I read the article about our water situation ["Water Woes," June 4]. It was interesting and well researched, but only one sentence about desalination?
There is really a need to be using our knowledge to accomplish this. If we start using the ocean water, perhaps our coastlines will be safer as well.
Marie D. Oslund
Black Hawk, S.D.
Regarding "Water Woes," billions of gallons of water could be saved by a simple change in the valves on showers. In every hotel, motel and most homes, the full volume of water must be turned on to achieve the desired temperature. In my home, I have insisted on a valve which separately regulates the mix of hot and cold water, and then you can shower at a much lower water volume. There is a higher initial cost, but years of savings.
James D. Wright
Lake Havasu City, Ariz.
Your excellent article, Water Woes pointed out a very serious world problem. A national water carrier that moves water from water-rich areas to water-poor areas could solve some of the problem in the U.S. This year we had severe drought in one area while simultaneously experiencing water flooding in another. Israel has had such a carrier, which moves water 500 miles, from the Sea of Galilee to the arid southern part of the country, since 1955.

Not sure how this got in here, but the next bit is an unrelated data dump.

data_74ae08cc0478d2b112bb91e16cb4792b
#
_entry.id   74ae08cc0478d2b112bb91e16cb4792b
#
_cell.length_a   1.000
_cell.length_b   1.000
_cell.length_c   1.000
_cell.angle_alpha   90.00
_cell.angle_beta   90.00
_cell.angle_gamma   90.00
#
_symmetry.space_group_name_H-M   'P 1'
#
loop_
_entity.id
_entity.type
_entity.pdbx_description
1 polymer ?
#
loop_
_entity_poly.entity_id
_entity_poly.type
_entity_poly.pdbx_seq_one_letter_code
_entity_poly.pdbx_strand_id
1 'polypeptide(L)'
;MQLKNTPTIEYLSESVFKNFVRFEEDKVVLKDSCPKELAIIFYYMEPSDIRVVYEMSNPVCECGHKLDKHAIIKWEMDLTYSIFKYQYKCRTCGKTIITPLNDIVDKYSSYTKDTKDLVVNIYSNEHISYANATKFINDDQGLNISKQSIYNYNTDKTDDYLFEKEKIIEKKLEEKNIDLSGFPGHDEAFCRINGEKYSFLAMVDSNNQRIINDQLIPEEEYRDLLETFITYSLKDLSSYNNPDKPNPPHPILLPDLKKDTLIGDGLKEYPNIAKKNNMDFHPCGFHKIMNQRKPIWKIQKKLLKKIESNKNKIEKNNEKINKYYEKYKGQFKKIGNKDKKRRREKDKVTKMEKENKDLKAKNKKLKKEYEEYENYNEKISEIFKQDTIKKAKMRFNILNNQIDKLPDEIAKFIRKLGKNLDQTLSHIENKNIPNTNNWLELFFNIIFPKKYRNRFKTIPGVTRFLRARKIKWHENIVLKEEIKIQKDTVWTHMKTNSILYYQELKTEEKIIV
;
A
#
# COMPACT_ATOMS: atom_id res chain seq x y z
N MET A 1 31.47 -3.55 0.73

Milton J. Rosen
Great Neck, N.Y.
I wholeheartedly support your efforts toward a more ecosystem-friendly approach in the conduction of your business ["From the Editor," June 4]. The final product, the magazine, looks just fine and any diminution in paper reflectivity or other qualities is trivial. As for longevity, I would imagine few people save their issues for very long, so that wouldn't be a significant factor.
Robert C. Walsh
I think what you are doing in regard to the paper and energy consumption of your business is very commendable and I applaud your actions. I only wish that more big businesses were proponents of the same outlook and forethought that yours shows here. If we are not all thinking ahead, acting with responsible stewardship, and trying to hand down a world to our children that they will love as much as some of their parents do. Then we will be, as Bret Schulte commented in "Putting a Price on Pollution" [May 14], "cooking the planet."
Bloomington , Minn.